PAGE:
Bosnia's first census since its 1990s inter-ethnic war, which could dramatically alter the balance of power between the three main ethnic groups, poses a particular quandary for the country's Muslims.
The results will provide data vital for efficient economic planning and for Bosnia's ambition to join the European Union.
However, the 1995 Dayton peace agreement introduced a political system in which Muslims â known as Bosniaks â along with Serbs and Croats are the Balkan country's âconstituent peoplesâ and the only ones with access to top state and legislative positions.
For months political and religious leaders of the three groups have been urging their respective communities to declare their ethnicity in the census, which begins on Tuesday and runs to 15 October. The 15-day survey, the first in 22 years, should give the most detailed snapshot yet of the enduring upheaval of the war, in which some 100,000 people were killed and 2 million were driven from their homes.
Leaders of Bosniaks, the largest ethnic group, have launched a major push to convince fellow citizens of the importance of ticking the âBosniakâ box.
âYou should know that the issue of our identity is the issue of our survival!â, a well-known Bosnian Muslim intellectual, Muhamed Filipovic, told several hundred people at a pre-census gathering in the capital Sarajevo.
The fear is that some Bosnian Muslims will declare themselves as Bosniaks, others as Muslims â their label under the former Yugoslavia â and still others simply as Bosnians, meaning citizens without an ethnic affiliation.
âThe mixture of these three terms leads to confusion among Bosniaks,â said Senadin Lavic, a sociologist, adding that his Bosniak community could become a victim by being âdiluted into three groups.â Serbs and Croats can also opt for the simple designation of âBosnianâ â which many are expected to do as a way of protesting Bosnia-Hercegovina's enforced ethnic divisions.
This group, including many who are in mixed marriages, accounts for around 20 per cent of the population, according to some surveys. The census would count them as âothersâ, since the constitution recognises only the three main ethnic groups. Under the internationally brokered Dayton accords, some 180,000 political and civil service positions have been allocated in proportion to the size of each ethnic group, based on the pre-war 1991 census, while top jobs are reserved exclusively for Muslims, Croats and Serbs. Darko Brkan, head of a coalition of associations for young people from all over Bosnia called Jednakost (Equality), said their goal was to lodge a âprotest against discrimination of the others'.â âWe want to show that in Bosnia there are a lot of people who disagree with its political system and who want to change it,â he said.
These people, loosely defined as "others", could shift the balance of power in Bosnia if enough people eschew the dominant ethnic and religious labels in the census, piling pressure on leaders to change the constitution in line with a ruling of the European court of human rights that declared it discriminatory.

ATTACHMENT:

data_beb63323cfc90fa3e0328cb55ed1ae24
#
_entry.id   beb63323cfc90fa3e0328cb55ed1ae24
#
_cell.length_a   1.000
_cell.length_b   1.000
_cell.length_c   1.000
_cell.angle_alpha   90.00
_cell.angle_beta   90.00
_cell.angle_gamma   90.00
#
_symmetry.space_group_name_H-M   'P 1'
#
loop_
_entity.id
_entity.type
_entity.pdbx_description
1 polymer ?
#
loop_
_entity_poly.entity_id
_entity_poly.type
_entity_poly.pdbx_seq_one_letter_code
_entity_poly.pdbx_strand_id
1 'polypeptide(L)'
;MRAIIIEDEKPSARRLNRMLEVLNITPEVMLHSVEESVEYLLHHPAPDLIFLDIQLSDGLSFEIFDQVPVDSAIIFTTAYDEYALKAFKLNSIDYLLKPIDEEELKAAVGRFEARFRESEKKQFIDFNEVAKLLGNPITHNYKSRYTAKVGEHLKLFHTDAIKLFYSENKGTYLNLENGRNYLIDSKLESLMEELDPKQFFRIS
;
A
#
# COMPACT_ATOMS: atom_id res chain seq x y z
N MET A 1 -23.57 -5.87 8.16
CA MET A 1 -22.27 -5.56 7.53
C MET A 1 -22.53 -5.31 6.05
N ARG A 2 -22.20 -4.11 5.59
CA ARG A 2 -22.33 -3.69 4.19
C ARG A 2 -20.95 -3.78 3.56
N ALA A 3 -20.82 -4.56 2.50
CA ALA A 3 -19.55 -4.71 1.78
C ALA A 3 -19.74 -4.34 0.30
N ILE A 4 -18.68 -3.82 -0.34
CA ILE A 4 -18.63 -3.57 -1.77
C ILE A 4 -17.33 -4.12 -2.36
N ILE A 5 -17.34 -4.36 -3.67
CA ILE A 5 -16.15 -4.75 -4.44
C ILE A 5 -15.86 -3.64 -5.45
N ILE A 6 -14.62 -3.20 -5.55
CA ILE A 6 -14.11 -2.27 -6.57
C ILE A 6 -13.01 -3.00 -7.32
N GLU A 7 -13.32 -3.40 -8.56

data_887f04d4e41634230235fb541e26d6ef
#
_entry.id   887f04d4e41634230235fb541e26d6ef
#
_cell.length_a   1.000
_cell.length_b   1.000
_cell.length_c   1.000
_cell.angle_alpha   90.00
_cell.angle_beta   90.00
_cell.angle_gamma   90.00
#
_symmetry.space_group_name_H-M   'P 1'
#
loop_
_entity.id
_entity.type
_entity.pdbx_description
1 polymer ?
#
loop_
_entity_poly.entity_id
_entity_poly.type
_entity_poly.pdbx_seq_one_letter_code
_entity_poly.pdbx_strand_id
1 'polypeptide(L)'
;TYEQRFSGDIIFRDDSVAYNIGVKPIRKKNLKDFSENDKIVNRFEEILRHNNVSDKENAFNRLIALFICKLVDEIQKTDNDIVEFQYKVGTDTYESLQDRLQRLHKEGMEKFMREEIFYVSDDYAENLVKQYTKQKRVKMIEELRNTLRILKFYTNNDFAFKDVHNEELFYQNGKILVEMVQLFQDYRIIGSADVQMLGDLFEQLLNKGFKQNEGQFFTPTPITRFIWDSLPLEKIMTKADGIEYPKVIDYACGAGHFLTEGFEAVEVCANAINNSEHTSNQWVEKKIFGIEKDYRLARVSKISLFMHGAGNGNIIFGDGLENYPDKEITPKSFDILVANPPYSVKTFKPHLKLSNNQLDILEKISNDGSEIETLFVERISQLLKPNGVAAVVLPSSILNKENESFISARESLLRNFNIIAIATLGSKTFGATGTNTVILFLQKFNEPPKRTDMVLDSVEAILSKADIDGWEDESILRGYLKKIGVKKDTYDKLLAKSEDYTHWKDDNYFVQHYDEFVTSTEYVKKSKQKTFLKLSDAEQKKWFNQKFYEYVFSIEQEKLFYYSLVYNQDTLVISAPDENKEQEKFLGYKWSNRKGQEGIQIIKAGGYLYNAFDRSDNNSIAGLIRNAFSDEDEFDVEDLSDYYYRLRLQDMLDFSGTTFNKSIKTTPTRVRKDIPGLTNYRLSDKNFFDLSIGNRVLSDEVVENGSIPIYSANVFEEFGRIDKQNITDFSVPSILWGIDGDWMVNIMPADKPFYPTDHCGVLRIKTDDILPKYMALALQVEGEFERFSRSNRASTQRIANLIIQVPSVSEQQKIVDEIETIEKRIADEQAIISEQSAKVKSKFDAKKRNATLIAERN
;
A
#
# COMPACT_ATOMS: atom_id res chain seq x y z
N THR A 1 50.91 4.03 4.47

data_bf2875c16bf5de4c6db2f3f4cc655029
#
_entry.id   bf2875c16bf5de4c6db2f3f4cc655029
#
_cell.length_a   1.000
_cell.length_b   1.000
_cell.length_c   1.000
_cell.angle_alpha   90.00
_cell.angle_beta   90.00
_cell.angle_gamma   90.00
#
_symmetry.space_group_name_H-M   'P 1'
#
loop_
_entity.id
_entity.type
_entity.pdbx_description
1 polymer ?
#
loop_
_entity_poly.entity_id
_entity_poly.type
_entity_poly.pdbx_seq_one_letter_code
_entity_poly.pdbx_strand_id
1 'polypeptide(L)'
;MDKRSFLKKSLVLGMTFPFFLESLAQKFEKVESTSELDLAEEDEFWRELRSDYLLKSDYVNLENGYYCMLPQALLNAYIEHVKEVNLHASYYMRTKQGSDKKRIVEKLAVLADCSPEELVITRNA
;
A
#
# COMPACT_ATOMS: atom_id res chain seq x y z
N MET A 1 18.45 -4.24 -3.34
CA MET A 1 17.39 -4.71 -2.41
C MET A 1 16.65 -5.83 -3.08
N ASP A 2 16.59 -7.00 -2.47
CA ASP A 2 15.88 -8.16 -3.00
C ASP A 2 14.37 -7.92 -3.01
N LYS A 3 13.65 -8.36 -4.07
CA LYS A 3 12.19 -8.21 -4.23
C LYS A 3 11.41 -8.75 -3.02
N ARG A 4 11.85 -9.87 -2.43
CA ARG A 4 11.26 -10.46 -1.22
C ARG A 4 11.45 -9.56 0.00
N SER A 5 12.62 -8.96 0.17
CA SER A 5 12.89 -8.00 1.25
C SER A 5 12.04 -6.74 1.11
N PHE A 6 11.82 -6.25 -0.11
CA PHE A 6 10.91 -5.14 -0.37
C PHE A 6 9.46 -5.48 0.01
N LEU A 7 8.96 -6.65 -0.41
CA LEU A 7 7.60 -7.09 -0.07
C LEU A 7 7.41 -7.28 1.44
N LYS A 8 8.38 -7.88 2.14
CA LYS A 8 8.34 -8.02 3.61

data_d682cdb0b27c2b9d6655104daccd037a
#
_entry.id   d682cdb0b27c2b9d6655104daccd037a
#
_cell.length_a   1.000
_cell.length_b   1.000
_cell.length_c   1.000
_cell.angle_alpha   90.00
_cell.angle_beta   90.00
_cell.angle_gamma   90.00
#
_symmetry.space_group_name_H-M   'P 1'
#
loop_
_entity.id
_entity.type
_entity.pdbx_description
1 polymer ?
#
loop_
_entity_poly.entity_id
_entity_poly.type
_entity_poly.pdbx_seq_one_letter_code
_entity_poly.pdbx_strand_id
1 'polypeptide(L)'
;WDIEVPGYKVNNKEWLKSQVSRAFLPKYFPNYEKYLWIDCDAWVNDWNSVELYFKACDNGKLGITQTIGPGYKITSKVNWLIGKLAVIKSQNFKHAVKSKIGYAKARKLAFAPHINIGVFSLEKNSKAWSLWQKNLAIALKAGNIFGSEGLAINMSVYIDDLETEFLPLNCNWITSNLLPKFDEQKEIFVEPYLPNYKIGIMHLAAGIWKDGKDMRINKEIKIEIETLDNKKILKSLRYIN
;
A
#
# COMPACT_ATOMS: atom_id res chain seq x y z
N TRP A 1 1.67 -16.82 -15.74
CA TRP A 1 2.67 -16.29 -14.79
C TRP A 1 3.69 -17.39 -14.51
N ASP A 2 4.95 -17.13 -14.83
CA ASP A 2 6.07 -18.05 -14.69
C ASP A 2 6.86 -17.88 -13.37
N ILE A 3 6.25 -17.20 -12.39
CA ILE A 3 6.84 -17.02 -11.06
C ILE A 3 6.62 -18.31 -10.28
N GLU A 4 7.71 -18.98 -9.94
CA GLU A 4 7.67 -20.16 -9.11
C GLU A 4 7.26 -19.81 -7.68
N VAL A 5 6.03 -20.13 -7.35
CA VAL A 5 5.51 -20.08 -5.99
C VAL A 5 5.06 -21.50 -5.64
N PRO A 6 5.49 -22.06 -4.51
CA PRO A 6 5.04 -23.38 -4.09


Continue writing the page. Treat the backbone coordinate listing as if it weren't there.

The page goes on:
Bosnia's failure to act on the court's ruling has blocked its application to join the EU, which neighbouring Croatia joined in July. Results of the census are due in mid-January 2014.
"I refuse to be pigeonholed," says Sabina Jamakovic, 28-year-old pharmacist in Sarajevo, asking: âHow can they reduce us to only one identity? I may feel I'm a member of one ethnic group, but I will not declare myself as such in the census because I refuse to be pigeonholed and then misused for political purposes,â she said.
But a Sarajevo University student, Admir Hasic, expressed wariness. âWe should be very careful. Someone wants to divide us (Muslims) into several groups and to reduce our importance,â he said. âCroats and Serbs have no dilemma how to declare themselves, neither should we.â Pensioner Senada Milisic, a devout Muslim, said she wanted to identify herself as she feels â as a Bosnian who follows the Muslim faith.
âBut now we are advised to declare ourselves as Bosniaks... I am confused and frightened, feeling it will be wrong whatever I eventually say,â Milisic told AFP.
The Strasbourg-based European Court of Human Rights deemed Bosnia's constitution discriminatory against other ethnic groups, notably Jews and Roma, in 2009, ordering Bosnia to amend it, but this has not been done. Bosnia's failure to act on the court's ruling has blocked its application to join the EU, which neighbouring Croatia joined in July.
Bosnia held its last census in 1991, when it was one of six republics making up Yugoslavia. At the time it had population of 4.4 million â 43.5 per cent were Muslims, 31.2 per cent Serbs and 17.4 per cent Croats â and the three groups were scattered throughout Bosnia.
The war that erupted following the break-up of Yugoslavia claimed some 100,000 lives, and half of the pre-war population fled their homes. The conflict led to each ethnic group becoming concentrated in separate zones, many forced to move by a Serbian military strategy of ethnic cleansing.
Bosnia today remains deeply divided along ethnic lines, split between two highly-autonomous entities â the Serbs' Republika Srpska and the Muslim-Croat Federation â linked by weak joint institutions.
Political analyst Enver Kazaz predicted that the census, however it turns out, will not bring about major changes to the country's organisation.
âThis monstrous peace deal made Bosnia a country composed of three ethnic groups, and this can be changed only at a new international conference... or with another bloody war,â he warned.
Rusmir Smajilhodzic, "Bosnia's census poses quandary for Muslims" Dawn October 1, 2013
"Bosnia's first census as independent state revives ethnic rifts" The Gauardian UK October 1, 2013
Reproduced with permission from Islam Today